Medical Research Budget Healthy


Australian medical researchers can continue their work to improve the nation’s health with more confidence in the federal Government’s commitment to maintain their financial support after last night’s federal budget.

Earlier in the year, rumours circulated that well-placed sources had indicated the government intended to cut the budget for the National Health and Medical Research Council (NHMRC), which administers the federal government’s medical research funding. While nothing was certain, there was speculation that the cuts could be as high as $400 million over 4 years — a 20 per cent cut to the Commonwealth’s annual $715 million commitment to medical research.

For several weeks, while the government refused to confirm or deny their intentions for the NHMRC budget, concern in the general community grew. Many took to social media groups including Facebook and Twitter to explain why medical research funding was important to them.

Medical researchers feared for their jobs, and were concerned that research teams that may have built up expertise over decades would be under threat in a leaner funding environment. Clinicians spoke of new treatments close to benefitting patients that could be endangered. And, most notably, Australians whose lives had been affected by disease spoke of their hopes for medical research to improve the health of themselves, their families, or others who may experience the same health problems in the future. Thousands of Australians attended Rallies for Research in every capital city, contacted newspapers, called talkback radio, and signed petitions to send a message to the government that they believed medical research funding was too important to be cut.

Last night the government delivered a budget in which NHMRC funding was maintained. While we may never know for sure the magnitude of cuts that had been discussed in early budget preparations, the Australian community’s outrage at the suggestion that medical research funding could be cut should be remembered by any government planning a budget in the future. Australians understand the importance of medical research to improving the nation’s health, and their elected representatives need to follow suit.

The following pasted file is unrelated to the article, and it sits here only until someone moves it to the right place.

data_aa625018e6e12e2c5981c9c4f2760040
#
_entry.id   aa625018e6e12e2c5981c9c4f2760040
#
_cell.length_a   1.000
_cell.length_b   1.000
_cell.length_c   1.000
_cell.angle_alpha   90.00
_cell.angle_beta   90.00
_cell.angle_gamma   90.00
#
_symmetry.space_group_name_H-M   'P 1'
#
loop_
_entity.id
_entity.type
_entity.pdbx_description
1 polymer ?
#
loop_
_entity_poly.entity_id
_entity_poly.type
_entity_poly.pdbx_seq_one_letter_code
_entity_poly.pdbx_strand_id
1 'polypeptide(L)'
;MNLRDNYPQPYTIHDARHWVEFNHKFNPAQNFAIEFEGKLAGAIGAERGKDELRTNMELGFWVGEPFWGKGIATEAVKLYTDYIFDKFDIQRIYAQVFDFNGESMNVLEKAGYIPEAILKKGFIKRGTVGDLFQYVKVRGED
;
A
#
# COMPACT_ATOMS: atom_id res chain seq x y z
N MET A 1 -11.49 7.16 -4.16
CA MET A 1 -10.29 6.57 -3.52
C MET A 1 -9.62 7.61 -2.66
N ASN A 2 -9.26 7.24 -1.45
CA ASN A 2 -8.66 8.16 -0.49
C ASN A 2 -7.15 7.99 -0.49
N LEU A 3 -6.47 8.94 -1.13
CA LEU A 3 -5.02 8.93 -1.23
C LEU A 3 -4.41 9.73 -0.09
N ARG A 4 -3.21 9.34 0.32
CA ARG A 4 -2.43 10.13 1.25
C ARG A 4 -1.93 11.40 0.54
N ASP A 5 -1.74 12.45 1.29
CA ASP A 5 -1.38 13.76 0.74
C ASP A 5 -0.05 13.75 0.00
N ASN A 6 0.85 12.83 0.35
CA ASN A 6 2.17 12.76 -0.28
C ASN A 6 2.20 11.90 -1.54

Australians support substantial government investment in health and medical research, and recognise that Australian researchers have the ideas and skills to improve the health of Australians and to make healthcare more affordable. We now need a vision to deliver these benefits rapidly and in a manner that is inclusive of the entire community — Indigenous and non-Indigenous, urban, regional, rural and remote, young and old — and to do this in an economically sustainable fashion.

Rising to this challenge, the Minister for Mental Health and Ageing, Mark Butler, who oversees the NHMRC, has announced a strategic review of Australian medical research funding to recommend a way forward for Australian health and medical research over the next decade. The review should recommend the most effective balance of Australia’s research effort across the pillars of health and medical research: basic, clinical, public health and health economic research. It should investigate the best system of dividing investment in health and medical research between government, the private sector and philanthropic support. It should explore how to improve the translation of results to benefit patients rapidly and finally it should promote the most efficient strategies to prevent disease, maintain people’s health and deliver first-class healthcare in an economically sustainable manner.

The federal government’s ongoing commitment to maintaining the NHMRC funding will give the government, researchers, clinicians and other healthcare providers and the community time to investigate how we can enhance our strengths, mitigate any weaknesses, and build an even stronger base from which to improve our nation’s health for the remainder of the 21st century.

Australians have shown their support for ongoing government investment in health and medical research. A review that strengthens the sector should allow for a non-partisan approach to medical research funding from future governments.

In the coming decades, Australian medical researchers, along with healthcare professionals, have the potential to deliver unprecedented improvements in the life expectancy and quality of life of all Australians. It is gratifying that in tough economic times the Gillard Government continues to show its commitment to support these aims.


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Launched in 2004, New Matilda is one of Australia's oldest online independent publications. It's focus is on investigative journalism and analysis, with occasional smart arsery thrown in for reasons of sanity. New Matilda is owned and edited by Walkley Award and Human Rights Award winning journalist Chris Graham.